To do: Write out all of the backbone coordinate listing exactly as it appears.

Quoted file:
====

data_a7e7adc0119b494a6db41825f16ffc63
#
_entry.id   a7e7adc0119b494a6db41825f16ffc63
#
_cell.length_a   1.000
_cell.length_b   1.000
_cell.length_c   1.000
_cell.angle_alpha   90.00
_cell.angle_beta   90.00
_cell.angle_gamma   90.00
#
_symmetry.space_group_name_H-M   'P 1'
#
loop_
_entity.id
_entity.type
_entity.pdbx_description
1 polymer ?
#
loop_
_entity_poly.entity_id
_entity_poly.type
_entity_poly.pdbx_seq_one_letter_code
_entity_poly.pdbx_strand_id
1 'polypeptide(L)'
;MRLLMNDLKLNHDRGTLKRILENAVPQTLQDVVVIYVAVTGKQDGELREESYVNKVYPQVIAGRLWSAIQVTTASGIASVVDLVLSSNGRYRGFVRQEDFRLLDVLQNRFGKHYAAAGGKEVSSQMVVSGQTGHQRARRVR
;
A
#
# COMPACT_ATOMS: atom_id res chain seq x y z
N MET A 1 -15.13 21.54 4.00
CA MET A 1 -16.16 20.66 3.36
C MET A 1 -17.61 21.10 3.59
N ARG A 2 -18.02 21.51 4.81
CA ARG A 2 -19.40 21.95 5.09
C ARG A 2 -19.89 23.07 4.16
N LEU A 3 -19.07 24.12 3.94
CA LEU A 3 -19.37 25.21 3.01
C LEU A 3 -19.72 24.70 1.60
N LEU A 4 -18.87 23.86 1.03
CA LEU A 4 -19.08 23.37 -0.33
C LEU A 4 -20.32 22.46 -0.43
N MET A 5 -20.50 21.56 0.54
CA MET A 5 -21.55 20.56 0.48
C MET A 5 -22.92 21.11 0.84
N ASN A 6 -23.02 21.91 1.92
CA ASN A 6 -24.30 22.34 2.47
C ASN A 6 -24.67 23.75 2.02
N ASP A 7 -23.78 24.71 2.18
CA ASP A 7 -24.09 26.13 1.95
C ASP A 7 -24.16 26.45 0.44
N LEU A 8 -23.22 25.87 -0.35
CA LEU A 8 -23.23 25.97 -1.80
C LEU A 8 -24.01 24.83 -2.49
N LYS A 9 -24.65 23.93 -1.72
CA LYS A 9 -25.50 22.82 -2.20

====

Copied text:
data_a7e7adc0119b494a6db41825f16ffc63
#
_entry.id   a7e7adc0119b494a6db41825f16ffc63
#
_cell.length_a   1.000
_cell.length_b   1.000
_cell.length_c   1.000
_cell.angle_alpha   90.00
_cell.angle_beta   90.00
_cell.angle_gamma   90.00
#
_symmetry.space_group_name_H-M   'P 1'
#
loop_
_entity.id
_entity.type
_entity.pdbx_description
1 polymer ?
#
loop_
_entity_poly.entity_id
_entity_poly.type
_entity_poly.pdbx_seq_one_letter_code
_entity_poly.pdbx_strand_id
1 'polypeptide(L)'
;MRLLMNDLKLNHDRGTLKRILENAVPQTLQDVVVIYVAVTGKQDGELREESYVNKVYPQVIAGRLWSAIQVTTASGIASVVDLVLSSNGRYRGFVRQEDFRLLDVLQNRFGKHYAAAGGKEVSSQMVVSGQTGHQRARRVR
;
A
#
# COMPACT_ATOMS: atom_id res chain seq x y z
N MET A 1 -15.13 21.54 4.00
CA MET A 1 -16.16 20.66 3.36
C MET A 1 -17.61 21.10 3.59
N ARG A 2 -18.02 21.51 4.81
CA ARG A 2 -19.40 21.95 5.09
C ARG A 2 -19.89 23.07 4.16
N LEU A 3 -19.07 24.12 3.94
CA LEU A 3 -19.37 25.21 3.01
C LEU A 3 -19.72 24.70 1.60
N LEU A 4 -18.87 23.86 1.03
CA LEU A 4 -19.08 23.37 -0.33
C LEU A 4 -20.32 22.46 -0.43
N MET A 5 -20.50 21.56 0.54
CA MET A 5 -21.55 20.56 0.48
C MET A 5 -22.92 21.11 0.84
N ASN A 6 -23.02 21.91 1.92
CA ASN A 6 -24.30 22.34 2.47
C ASN A 6 -24.67 23.75 2.02
N ASP A 7 -23.78 24.71 2.18
CA ASP A 7 -24.09 26.13 1.95
C ASP A 7 -24.16 26.45 0.44
N LEU A 8 -23.22 25.87 -0.35
CA LEU A 8 -23.23 25.97 -1.80
C LEU A 8 -24.01 24.83 -2.49
N LYS A 9 -24.65 23.93 -1.72
CA LYS A 9 -25.50 22.82 -2.20